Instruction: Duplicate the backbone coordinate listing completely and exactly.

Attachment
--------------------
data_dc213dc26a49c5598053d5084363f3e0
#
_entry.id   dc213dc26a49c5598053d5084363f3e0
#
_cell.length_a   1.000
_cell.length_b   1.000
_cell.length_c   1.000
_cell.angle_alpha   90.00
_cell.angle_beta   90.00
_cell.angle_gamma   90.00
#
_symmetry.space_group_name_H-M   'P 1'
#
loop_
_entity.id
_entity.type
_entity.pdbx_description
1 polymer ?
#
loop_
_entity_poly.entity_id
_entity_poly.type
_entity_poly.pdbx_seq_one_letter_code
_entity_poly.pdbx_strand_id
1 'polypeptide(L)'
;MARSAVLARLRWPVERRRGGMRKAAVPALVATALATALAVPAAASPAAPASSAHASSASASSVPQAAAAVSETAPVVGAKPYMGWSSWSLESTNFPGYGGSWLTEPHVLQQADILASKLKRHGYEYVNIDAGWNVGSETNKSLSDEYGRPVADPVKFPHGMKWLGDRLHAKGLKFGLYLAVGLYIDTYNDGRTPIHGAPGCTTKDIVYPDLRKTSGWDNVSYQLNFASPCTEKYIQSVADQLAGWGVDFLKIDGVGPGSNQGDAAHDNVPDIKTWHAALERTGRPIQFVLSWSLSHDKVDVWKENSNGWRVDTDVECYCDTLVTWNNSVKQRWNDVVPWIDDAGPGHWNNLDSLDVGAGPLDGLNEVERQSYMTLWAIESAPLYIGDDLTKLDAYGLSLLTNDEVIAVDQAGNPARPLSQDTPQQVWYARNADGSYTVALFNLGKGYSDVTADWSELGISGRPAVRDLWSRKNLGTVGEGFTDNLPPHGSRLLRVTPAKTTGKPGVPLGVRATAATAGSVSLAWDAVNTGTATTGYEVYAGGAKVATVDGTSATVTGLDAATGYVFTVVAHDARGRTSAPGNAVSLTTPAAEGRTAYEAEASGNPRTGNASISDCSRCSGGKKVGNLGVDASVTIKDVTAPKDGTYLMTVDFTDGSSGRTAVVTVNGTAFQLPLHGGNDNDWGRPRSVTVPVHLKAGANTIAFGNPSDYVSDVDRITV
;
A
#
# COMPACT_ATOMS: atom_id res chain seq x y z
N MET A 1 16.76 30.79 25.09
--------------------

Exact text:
data_dc213dc26a49c5598053d5084363f3e0
#
_entry.id   dc213dc26a49c5598053d5084363f3e0
#
_cell.length_a   1.000
_cell.length_b   1.000
_cell.length_c   1.000
_cell.angle_alpha   90.00
_cell.angle_beta   90.00
_cell.angle_gamma   90.00
#
_symmetry.space_group_name_H-M   'P 1'
#
loop_
_entity.id
_entity.type
_entity.pdbx_description
1 polymer ?
#
loop_
_entity_poly.entity_id
_entity_poly.type
_entity_poly.pdbx_seq_one_letter_code
_entity_poly.pdbx_strand_id
1 'polypeptide(L)'
;MARSAVLARLRWPVERRRGGMRKAAVPALVATALATALAVPAAASPAAPASSAHASSASASSVPQAAAAVSETAPVVGAKPYMGWSSWSLESTNFPGYGGSWLTEPHVLQQADILASKLKRHGYEYVNIDAGWNVGSETNKSLSDEYGRPVADPVKFPHGMKWLGDRLHAKGLKFGLYLAVGLYIDTYNDGRTPIHGAPGCTTKDIVYPDLRKTSGWDNVSYQLNFASPCTEKYIQSVADQLAGWGVDFLKIDGVGPGSNQGDAAHDNVPDIKTWHAALERTGRPIQFVLSWSLSHDKVDVWKENSNGWRVDTDVECYCDTLVTWNNSVKQRWNDVVPWIDDAGPGHWNNLDSLDVGAGPLDGLNEVERQSYMTLWAIESAPLYIGDDLTKLDAYGLSLLTNDEVIAVDQAGNPARPLSQDTPQQVWYARNADGSYTVALFNLGKGYSDVTADWSELGISGRPAVRDLWSRKNLGTVGEGFTDNLPPHGSRLLRVTPAKTTGKPGVPLGVRATAATAGSVSLAWDAVNTGTATTGYEVYAGGAKVATVDGTSATVTGLDAATGYVFTVVAHDARGRTSAPGNAVSLTTPAAEGRTAYEAEASGNPRTGNASISDCSRCSGGKKVGNLGVDASVTIKDVTAPKDGTYLMTVDFTDGSSGRTAVVTVNGTAFQLPLHGGNDNDWGRPRSVTVPVHLKAGANTIAFGNPSDYVSDVDRITV
;
A
#
# COMPACT_ATOMS: atom_id res chain seq x y z
N MET A 1 16.76 30.79 25.09